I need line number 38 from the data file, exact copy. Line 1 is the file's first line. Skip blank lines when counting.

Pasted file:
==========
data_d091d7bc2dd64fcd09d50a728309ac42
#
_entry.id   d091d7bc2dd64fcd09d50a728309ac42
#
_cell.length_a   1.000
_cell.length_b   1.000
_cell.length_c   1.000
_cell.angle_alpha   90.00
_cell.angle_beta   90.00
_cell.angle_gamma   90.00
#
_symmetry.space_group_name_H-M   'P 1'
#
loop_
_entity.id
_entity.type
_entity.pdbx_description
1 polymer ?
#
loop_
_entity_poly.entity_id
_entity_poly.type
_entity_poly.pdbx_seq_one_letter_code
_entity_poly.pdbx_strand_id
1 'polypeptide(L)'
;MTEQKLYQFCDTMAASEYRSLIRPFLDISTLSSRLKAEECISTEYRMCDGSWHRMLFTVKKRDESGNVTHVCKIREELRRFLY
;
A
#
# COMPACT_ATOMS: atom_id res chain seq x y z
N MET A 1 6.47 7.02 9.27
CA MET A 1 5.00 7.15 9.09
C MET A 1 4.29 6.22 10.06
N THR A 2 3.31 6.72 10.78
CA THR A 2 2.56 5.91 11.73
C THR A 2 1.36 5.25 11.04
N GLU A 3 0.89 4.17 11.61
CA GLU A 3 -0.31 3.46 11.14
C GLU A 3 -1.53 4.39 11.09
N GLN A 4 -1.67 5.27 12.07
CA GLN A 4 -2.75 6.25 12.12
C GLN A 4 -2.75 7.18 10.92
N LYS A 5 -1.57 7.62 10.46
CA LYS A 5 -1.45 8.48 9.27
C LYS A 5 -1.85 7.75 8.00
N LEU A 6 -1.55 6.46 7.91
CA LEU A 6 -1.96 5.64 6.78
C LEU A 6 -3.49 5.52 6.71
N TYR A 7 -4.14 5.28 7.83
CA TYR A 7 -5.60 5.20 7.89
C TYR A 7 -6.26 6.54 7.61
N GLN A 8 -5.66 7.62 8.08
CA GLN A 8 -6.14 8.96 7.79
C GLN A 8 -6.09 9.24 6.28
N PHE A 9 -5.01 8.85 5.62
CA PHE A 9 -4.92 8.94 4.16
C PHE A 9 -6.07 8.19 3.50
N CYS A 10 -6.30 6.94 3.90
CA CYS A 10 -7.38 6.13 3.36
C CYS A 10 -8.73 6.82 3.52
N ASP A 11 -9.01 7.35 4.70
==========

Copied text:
CA GLU A 3 -0.31 3.46 11.14